The Seven Factors of Enlightenment
Size: 5.5” X 8.5”
Pages: 31 pages
Published with permission from Bhikkhu Bodhi of Buddhist Publication Soceity 1998
The Tipitaka, the Buddhist Pali Canon, is replete with references to the factors of enlightenment expounded by the Enlightened One on different occasions under different circumstances. In the Book of the Kindred Sayings (V) -- Samyutta Nikaya -- we find a special section under the title Bojjhanga Samyutta wherein the Buddha discourses on the bojjhangas in diverse ways. In this section we read a series of three discourses or sermons which have been recited by Buddhists ever since the time of the Buddha as a protectio againt pain, disease and adversity, etc..
"Bojjhanga! Bojjhanga! is the saying, Lord.
Pray, Lord, how far is this name applicable?"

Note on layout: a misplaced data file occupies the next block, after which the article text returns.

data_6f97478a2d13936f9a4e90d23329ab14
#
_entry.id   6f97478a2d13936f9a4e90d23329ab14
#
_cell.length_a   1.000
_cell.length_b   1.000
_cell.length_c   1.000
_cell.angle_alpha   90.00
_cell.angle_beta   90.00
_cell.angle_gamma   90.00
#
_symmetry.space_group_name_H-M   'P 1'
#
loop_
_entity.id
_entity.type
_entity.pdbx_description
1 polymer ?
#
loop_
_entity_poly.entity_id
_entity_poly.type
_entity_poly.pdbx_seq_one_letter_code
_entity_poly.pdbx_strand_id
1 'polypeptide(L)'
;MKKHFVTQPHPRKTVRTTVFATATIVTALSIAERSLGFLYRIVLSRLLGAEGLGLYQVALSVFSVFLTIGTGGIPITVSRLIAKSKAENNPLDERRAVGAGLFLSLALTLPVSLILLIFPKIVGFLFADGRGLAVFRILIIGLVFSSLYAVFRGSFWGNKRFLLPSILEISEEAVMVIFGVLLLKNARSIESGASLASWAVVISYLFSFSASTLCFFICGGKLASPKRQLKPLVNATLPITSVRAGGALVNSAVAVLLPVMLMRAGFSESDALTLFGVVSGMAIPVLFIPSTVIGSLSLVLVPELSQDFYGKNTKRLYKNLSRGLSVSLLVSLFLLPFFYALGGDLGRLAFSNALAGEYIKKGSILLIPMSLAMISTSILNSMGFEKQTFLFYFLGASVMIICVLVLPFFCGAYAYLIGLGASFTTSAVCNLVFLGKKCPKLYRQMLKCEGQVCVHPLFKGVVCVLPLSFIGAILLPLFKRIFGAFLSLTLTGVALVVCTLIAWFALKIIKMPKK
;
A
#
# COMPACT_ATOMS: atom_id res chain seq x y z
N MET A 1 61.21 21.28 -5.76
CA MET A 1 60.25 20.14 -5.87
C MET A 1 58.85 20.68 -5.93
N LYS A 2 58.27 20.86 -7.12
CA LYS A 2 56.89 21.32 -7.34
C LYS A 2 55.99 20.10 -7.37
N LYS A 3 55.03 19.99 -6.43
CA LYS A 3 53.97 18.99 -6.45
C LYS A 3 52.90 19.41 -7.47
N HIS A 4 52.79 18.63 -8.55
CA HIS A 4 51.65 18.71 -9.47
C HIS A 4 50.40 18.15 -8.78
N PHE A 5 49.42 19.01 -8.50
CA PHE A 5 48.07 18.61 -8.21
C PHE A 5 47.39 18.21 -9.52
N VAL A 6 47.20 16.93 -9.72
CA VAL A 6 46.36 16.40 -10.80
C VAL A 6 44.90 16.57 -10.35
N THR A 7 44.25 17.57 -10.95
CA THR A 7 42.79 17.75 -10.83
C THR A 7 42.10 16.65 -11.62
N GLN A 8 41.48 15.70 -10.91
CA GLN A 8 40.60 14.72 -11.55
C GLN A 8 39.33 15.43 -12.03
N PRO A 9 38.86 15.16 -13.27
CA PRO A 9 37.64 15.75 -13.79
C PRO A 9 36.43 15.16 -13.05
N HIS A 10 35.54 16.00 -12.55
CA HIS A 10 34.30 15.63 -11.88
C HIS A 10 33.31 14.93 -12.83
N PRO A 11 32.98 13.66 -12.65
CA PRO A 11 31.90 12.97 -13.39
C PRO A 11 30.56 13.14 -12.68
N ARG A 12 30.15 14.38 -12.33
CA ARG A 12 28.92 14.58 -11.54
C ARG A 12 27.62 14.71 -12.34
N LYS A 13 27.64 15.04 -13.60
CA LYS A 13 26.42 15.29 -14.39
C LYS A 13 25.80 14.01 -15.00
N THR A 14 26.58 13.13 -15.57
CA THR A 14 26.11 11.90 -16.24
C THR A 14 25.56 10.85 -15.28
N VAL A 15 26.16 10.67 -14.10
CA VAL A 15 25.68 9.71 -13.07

queried a monk of the Buddha.
"They conduce to enlightenment, monk,
that is why they are so called,"
was the succinct reply of the Master.
This essay offers an overview of the seven factors of enlightenment (satta bojjhanga), one of the Buddha's own lists of his most important teachings.
Nayaka Mahathera Piyadassi is a Buddhist monk, a native of Sri Lanka, a land that has fostered Buddhism for close to 2,300 years. He was educated at Nalanda College, one of the important centers of Buddhist education in Sri Lanka, and thereafter at the University of Sri Lanka. At the age of twenty he entered the Buddhist Order and mastered the religion and philosophy of Buddhism under the tutorship of the Venerable Vajiranana, Sangha Nayaka, founding-superior of the Vajirarama, Colombo, a most well-known authority on Buddhism. He also attended the Center for the Study of World Religions at Harvard University, USA, as a Research Student.
Today, Venerable Mahathera Piyadassi is one of the world’s most eminent Buddhist monks, a forceful preacher of great renown, an indefatigable Dhamma-duta. In his long years of service to the Dhamma he has represented Sri Lanka at several international religion and cultural conferences. Having traveled widely carrying the message of the Buddhamma, both to the East and to the West, he is able to write in a style that has universal appeal.